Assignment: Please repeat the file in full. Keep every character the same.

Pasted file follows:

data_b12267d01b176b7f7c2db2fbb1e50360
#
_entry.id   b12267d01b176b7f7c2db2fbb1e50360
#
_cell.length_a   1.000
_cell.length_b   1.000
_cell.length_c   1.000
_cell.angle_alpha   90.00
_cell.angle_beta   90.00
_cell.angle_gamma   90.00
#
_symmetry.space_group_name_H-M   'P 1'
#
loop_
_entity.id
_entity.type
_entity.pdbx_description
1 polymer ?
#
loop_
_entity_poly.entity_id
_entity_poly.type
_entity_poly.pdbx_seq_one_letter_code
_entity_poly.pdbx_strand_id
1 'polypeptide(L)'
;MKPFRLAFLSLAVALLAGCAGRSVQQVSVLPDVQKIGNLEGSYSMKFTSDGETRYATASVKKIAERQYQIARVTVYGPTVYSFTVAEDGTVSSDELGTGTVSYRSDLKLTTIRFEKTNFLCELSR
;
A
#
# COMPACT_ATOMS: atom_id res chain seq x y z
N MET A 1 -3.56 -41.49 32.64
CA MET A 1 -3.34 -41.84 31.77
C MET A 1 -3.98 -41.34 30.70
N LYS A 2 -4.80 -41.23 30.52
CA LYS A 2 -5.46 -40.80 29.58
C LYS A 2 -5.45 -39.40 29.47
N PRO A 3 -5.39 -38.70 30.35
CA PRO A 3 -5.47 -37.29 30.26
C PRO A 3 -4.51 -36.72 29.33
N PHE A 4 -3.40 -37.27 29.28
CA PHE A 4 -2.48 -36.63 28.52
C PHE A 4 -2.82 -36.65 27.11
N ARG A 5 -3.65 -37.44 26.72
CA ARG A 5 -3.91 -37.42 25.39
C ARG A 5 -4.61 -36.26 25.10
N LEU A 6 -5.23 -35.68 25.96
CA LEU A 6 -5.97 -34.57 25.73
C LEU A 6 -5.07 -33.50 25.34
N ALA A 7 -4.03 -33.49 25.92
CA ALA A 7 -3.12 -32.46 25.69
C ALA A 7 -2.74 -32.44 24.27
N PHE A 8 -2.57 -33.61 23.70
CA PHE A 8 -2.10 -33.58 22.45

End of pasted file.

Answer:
data_b12267d01b176b7f7c2db2fbb1e50360
#
_entry.id   b12267d01b176b7f7c2db2fbb1e50360
#
_cell.length_a   1.000
_cell.length_b   1.000
_cell.length_c   1.000
_cell.angle_alpha   90.00
_cell.angle_beta   90.00
_cell.angle_gamma   90.00
#
_symmetry.space_group_name_H-M   'P 1'
#
loop_
_entity.id
_entity.type
_entity.pdbx_description
1 polymer ?
#
loop_
_entity_poly.entity_id
_entity_poly.type
_entity_poly.pdbx_seq_one_letter_code
_entity_poly.pdbx_strand_id
1 'polypeptide(L)'
;MKPFRLAFLSLAVALLAGCAGRSVQQVSVLPDVQKIGNLEGSYSMKFTSDGETRYATASVKKIAERQYQIARVTVYGPTVYSFTVAEDGTVSSDELGTGTVSYRSDLKLTTIRFEKTNFLCELSR
;
A
#
# COMPACT_ATOMS: atom_id res chain seq x y z
N MET A 1 -3.56 -41.49 32.64
CA MET A 1 -3.34 -41.84 31.77
C MET A 1 -3.98 -41.34 30.70
N LYS A 2 -4.80 -41.23 30.52
CA LYS A 2 -5.46 -40.80 29.58
C LYS A 2 -5.45 -39.40 29.47
N PRO A 3 -5.39 -38.70 30.35
CA PRO A 3 -5.47 -37.29 30.26
C PRO A 3 -4.51 -36.72 29.33
N PHE A 4 -3.40 -37.27 29.28
CA PHE A 4 -2.48 -36.63 28.52
C PHE A 4 -2.82 -36.65 27.11
N ARG A 5 -3.65 -37.44 26.72
CA ARG A 5 -3.91 -37.42 25.39
C ARG A 5 -4.61 -36.26 25.10
N LEU A 6 -5.23 -35.68 25.96
CA LEU A 6 -5.97 -34.57 25.73
C LEU A 6 -5.07 -33.50 25.34
N ALA A 7 -4.03 -33.49 25.92
CA ALA A 7 -3.12 -32.46 25.69
C ALA A 7 -2.74 -32.44 24.27
N PHE A 8 -2.57 -33.61 23.70
CA PHE A 8 -2.10 -33.58 22.45